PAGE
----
Recent events in the past few weeks are bringing a focus on the No Kill movement. The No Kill movement is a movement that declares there is no pet overpopulation problem, there are plenty of homes. That gives way to saying that animal shelters make the decision to kill because it is the easy way, it is their agenda. This philosophy also can be interpreted as the need to breed more to meet the demand since there are plenty of homes.
Shelters report that 20-60% of their canine population can be purebreds, dogs deliberately bred. Yet, No Kill does not recognize the role of the breeding community in solving the problem with an overpopulation because No Kill does not acknowledge there is an overpopulation. Along with this movement, an underground economy has developed from scams and schemes associated with those who subscribe to No Kill.
One of those No Kill sanctuaries, Spindletop, made the news this past month. Many things have come out about this sanctuary as a result and more will be coming to light. Many No Kill followers had pulled pits and other dogs from shelters and placed them at this sanctuary. It came highly recommended by those involved in the No Kill movement. Almost three hundred dogs, mostly pit bulls and the gripping dogs, were housed in horrible conditions. One facebook page claimed the rescuer left her dog only days before the intervention of law enforcement and this rescuer claims none of it existed at the time of her visit. The conditions did exist then. In many instances, No Kill followers have neglected bad conditions or reputations in order to "dump" their shelter pulls. Rescues were giving a convicted hoarder, Cindy Bemis, animals right up to the time when she was raided. Facebook pages are full of reports of dogs being pulled from shelters and ending up across country with either hoarders, dog fighters, or abusers. Many times these dogs were sent to those already convicted of animal cruelty.
Spindletop was run by a person with direct connections to the breeding industry and bred pit bulls herself. Leah Purcell was visiting with her boyfriend who was in jail at the time, when there was a major fire that killed several animals. Tia Torres is also known for her husband being a three strikes convict. Craig Malisow of the Houston Press uncovered many aspects of Spindletop in his article. What stands out the most is the money aspect. http://www.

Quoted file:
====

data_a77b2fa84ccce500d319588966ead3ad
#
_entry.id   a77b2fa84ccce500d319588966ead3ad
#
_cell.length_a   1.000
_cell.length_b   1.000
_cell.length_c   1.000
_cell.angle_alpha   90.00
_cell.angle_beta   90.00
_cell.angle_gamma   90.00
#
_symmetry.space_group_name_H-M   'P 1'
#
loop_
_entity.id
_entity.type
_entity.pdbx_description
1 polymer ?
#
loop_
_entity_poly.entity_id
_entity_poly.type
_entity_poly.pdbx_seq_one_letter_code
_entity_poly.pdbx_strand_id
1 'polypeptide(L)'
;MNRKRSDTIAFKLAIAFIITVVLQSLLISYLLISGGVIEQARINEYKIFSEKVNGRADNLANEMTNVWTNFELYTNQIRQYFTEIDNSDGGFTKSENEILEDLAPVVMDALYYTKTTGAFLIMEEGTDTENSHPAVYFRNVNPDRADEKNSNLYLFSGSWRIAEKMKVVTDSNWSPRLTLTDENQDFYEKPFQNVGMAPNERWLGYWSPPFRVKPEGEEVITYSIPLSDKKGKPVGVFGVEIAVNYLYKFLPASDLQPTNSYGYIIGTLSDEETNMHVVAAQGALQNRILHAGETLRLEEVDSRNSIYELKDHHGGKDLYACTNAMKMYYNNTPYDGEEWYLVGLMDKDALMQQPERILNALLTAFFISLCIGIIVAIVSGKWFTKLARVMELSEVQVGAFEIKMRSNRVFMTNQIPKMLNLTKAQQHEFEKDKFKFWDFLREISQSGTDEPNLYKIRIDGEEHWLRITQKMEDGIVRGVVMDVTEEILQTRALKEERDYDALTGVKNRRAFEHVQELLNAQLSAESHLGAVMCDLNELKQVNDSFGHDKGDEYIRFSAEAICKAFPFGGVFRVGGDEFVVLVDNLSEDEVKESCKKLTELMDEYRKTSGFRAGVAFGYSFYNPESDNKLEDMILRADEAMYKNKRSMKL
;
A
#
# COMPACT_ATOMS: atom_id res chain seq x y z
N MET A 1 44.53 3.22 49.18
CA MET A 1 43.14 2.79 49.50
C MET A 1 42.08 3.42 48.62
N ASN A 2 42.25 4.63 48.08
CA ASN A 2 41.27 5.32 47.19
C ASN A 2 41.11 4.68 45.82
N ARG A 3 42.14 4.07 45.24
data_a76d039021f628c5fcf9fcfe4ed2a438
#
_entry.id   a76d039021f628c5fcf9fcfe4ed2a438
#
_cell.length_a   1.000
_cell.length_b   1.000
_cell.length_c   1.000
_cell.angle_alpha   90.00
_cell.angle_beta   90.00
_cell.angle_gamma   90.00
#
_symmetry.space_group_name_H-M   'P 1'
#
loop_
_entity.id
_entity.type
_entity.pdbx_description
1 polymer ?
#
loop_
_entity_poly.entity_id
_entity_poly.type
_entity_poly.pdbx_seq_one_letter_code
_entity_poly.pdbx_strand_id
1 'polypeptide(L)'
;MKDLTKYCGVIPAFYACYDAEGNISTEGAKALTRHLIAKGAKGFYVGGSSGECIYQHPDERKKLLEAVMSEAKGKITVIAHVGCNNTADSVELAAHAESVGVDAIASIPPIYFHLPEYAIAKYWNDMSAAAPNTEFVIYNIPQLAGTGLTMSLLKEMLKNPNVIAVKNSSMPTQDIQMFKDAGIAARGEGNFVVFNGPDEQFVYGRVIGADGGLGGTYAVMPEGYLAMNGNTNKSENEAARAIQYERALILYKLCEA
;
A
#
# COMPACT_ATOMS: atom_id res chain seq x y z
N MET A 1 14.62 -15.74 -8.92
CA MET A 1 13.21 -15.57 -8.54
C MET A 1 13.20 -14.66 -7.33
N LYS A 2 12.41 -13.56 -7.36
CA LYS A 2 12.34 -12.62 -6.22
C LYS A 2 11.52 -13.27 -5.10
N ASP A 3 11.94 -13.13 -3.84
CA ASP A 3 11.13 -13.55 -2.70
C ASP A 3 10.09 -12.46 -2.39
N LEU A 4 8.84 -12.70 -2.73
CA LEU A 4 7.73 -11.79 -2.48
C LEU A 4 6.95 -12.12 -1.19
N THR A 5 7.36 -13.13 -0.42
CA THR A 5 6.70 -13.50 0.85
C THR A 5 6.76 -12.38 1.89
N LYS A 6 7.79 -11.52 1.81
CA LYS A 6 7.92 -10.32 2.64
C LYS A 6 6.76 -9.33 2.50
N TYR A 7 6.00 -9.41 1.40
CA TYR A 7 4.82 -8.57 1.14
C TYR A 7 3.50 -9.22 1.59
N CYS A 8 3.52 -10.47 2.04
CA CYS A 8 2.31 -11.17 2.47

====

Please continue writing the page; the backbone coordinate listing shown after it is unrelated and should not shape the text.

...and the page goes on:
Caboodle Ranch in Florida was a national treasure. It was raided this year. But not before garnering accolades from No Kill. The Colbert Report even featured Grant's facility in 2011, highlighting the tiny cat town Grant built for his residents, complete with a city hall, school, WalMart, and cat-run guardhouse. This article paints a different picture all together. http://www.
Another sanctuary also fell when Randy Travis of Fox 5 news in Atlanta under covered their scam of taking money from owners to house their pets and then euthanizing those pets claiming instead they had been adopted. Boggs Mountain Humane Society in Georgia is currently being investigated by the Georgia Bureau of Investigation and by IRS. The director of that facility had a background of being charged with animal cruelty at one point. http://www.
Finally, there's this: the woman who was hired to run a shelter that boasted its no-kill policy once faced an animal cruelty charge herself. Twelve years ago, Kilby admitted shooting someone's hunting dog that had come onto her property. She was arrested, but a Rabun County grand jury decided not to prosecute.
This past Monday, another No Kill follower was sentence to 10 years in prison for mistreating animals in her No Kill rescue and stealing money donated for their care. http://www.
Perhaps the most shocking of all is how No Kil protects other No Kill followers. Pets Alive!, a major rescue group, walked away from this situation without reporting it to authorities. They left suffering animals without hope. http://